Parquet Courts is a 4-piece Brooklyn-based indie rock band. Their debut album, American Specialties, was a limited cassette release in 2011. They followed it up with their second album in 2012, Light Up Gold, which received a lot of critical acclaim. These releases established their place as a solid garage rock band with obvious roots in 80s punk, with heavy guitar riffs and lead vocals that are speak-sung (sometimes yell-sung).
The band released their third and fourth albums, Sunbathing Animal and Content Nausea, in 2014. Sunbathing Animals made its way onto the Billboard albums chart, just narrowly missing the top 50. An experimental EP, Monastic Living, came in 2015. Its a mostly instrumental project and plays with synths and electronic elements—a quite different direction from the band’s niche sound.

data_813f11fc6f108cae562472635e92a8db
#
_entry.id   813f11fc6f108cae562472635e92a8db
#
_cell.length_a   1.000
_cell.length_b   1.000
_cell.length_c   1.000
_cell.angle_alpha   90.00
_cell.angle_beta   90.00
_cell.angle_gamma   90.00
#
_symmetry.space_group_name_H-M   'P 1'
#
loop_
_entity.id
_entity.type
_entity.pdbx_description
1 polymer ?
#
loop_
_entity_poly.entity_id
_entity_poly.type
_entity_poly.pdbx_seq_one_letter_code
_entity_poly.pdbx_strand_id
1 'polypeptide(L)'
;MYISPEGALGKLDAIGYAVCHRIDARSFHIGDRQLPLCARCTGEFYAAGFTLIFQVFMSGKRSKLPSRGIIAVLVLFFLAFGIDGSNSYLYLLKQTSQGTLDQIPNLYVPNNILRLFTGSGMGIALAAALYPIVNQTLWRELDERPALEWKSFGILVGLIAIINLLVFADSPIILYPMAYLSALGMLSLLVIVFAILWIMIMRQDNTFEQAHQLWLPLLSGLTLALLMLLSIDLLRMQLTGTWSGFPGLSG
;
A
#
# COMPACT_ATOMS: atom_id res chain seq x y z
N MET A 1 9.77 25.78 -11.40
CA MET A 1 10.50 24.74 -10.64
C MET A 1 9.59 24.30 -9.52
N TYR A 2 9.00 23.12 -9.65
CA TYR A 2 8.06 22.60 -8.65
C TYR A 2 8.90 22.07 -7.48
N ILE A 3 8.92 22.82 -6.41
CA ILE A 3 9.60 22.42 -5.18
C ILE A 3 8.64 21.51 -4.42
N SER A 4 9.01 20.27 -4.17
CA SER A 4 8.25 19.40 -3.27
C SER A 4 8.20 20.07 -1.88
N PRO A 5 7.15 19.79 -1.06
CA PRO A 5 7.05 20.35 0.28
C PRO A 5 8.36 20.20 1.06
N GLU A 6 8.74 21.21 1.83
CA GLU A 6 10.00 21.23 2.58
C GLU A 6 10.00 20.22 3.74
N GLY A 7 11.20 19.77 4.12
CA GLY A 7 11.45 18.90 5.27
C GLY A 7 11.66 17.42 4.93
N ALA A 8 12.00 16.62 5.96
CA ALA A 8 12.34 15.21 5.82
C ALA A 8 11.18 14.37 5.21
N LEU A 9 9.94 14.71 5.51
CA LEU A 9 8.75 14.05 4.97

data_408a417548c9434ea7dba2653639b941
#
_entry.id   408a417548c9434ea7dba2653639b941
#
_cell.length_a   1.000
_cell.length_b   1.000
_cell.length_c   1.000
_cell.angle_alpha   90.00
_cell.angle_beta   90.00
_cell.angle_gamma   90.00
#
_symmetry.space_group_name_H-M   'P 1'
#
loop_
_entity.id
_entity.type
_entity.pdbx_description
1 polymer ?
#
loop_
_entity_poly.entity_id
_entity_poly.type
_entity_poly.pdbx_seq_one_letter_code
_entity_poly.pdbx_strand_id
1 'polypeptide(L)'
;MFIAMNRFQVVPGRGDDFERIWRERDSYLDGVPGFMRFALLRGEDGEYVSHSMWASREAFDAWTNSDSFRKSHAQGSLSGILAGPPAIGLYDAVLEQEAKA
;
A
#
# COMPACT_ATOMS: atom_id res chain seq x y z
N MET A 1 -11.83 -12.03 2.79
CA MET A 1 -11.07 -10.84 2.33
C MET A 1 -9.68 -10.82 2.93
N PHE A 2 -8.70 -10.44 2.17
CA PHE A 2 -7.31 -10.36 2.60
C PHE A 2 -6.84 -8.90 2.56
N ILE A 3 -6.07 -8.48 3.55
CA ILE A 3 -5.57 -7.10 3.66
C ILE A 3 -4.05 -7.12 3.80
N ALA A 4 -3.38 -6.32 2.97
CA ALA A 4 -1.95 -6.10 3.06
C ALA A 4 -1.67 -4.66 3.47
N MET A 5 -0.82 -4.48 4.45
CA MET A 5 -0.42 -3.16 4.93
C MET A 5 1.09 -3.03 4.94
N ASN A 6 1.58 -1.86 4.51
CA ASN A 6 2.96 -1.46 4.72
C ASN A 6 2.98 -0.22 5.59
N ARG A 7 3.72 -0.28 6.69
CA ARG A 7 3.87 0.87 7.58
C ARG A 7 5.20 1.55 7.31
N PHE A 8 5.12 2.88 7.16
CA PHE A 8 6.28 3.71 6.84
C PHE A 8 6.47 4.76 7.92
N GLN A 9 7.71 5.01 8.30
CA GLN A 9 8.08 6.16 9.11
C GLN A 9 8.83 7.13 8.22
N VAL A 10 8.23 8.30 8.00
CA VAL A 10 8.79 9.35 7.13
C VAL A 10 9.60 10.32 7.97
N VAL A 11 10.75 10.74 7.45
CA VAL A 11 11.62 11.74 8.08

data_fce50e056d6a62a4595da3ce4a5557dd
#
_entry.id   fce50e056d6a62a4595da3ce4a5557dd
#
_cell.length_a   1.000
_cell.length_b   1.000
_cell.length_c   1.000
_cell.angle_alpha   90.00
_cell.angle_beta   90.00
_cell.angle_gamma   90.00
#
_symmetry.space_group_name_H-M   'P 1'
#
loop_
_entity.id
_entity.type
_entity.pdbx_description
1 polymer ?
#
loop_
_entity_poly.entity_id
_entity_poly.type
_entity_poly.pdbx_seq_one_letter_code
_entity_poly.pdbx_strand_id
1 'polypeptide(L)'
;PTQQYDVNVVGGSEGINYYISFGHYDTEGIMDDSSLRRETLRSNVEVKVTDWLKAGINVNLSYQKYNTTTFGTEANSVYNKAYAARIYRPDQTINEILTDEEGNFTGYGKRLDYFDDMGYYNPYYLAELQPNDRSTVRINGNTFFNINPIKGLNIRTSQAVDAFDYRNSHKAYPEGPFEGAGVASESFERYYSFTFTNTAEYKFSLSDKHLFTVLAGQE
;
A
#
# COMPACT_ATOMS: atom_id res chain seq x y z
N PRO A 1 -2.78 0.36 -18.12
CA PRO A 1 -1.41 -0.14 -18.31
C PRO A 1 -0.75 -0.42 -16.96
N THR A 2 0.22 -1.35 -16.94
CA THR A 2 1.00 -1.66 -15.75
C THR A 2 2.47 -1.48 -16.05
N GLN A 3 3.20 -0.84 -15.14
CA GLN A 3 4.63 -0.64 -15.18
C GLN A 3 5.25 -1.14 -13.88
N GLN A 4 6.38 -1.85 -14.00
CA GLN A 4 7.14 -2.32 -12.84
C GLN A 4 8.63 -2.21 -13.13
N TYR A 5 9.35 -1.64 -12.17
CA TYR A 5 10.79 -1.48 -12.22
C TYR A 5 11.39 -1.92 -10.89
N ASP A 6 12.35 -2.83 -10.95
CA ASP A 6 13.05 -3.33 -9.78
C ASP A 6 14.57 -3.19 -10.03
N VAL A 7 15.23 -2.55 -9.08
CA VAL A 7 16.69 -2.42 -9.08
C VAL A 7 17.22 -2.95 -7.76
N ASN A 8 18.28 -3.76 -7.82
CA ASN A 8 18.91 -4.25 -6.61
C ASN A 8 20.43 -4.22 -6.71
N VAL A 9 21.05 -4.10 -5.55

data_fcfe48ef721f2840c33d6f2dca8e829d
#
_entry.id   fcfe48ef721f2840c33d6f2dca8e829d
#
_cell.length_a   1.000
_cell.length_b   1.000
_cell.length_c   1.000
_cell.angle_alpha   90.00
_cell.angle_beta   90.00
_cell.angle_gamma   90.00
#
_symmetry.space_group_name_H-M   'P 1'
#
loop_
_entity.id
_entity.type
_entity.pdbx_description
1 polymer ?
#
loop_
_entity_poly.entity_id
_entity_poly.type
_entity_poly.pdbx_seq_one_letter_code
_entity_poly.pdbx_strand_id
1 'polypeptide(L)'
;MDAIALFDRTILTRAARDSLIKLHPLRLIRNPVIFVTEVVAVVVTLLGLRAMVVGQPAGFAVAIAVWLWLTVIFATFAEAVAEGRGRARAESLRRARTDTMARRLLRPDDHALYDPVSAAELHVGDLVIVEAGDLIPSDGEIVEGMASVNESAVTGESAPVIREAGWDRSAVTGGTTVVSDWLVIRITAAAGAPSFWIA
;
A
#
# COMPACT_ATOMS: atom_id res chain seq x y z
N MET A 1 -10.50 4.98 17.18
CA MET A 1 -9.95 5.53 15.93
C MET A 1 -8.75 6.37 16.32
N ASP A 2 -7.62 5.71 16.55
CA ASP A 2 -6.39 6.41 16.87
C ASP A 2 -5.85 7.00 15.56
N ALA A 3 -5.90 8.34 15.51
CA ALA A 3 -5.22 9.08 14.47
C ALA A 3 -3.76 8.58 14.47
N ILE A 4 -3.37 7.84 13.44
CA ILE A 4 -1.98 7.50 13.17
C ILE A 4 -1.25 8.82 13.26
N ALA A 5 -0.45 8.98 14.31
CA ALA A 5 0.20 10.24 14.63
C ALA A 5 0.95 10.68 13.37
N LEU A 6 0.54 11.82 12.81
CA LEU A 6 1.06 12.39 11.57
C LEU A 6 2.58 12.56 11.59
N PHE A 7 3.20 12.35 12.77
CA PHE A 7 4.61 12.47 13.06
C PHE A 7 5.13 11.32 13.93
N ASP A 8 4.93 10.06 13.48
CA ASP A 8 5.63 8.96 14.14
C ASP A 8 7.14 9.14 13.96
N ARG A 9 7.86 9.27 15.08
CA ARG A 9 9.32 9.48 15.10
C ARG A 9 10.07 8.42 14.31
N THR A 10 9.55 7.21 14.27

Their most recent album, which came out in February of this year, Human Performance, brings us back closer to the sound that listeners have come to expect from the band. The album is a little softer, mellower, less evocative of 80s punk and more reminiscent of 70s art rock. The title track “Human Performance” is a great example of that. At its core, it’s a break up song: a stoic recollection of a past relationship and the emotional trauma in the aftermath captured in deeply emotional lyrics.
“Those pristine days I recall so fondly
So few are trials when a life isn’t lonely and now if only
I’d never felt it, I’d never heard it
I know I loved you did I even deserve it when you returned it”
Human Performance is yet another great album for Parquet Courts: a band that knows their sound but isn’t afraid to experiment. And because of this, they’re guaranteed to continue to excite, inspire, and surprise.
Article originally published on next2shine.com.